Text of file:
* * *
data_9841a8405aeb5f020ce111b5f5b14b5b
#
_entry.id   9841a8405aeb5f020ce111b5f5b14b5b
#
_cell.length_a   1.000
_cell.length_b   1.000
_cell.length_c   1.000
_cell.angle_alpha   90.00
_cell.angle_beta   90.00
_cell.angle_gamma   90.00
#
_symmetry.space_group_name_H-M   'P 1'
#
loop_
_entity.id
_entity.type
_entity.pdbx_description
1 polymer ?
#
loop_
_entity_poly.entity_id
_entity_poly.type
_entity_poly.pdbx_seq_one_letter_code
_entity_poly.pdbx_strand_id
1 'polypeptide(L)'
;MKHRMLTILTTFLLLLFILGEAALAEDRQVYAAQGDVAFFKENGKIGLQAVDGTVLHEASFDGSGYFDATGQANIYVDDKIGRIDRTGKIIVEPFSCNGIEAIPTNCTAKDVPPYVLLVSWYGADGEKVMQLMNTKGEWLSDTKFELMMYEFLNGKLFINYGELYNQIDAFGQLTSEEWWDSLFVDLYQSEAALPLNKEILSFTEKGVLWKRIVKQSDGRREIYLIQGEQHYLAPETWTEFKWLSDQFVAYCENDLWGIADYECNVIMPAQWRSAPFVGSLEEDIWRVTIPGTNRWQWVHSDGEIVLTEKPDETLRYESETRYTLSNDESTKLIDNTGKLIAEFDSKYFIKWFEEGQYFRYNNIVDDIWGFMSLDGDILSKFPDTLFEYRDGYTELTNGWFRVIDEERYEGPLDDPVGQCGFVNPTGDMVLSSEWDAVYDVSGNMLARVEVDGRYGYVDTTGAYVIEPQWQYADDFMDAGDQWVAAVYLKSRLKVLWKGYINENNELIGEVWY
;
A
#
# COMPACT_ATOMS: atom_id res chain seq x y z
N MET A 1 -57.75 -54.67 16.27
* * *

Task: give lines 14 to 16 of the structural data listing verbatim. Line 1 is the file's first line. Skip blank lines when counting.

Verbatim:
loop_
_entity.id
_entity.type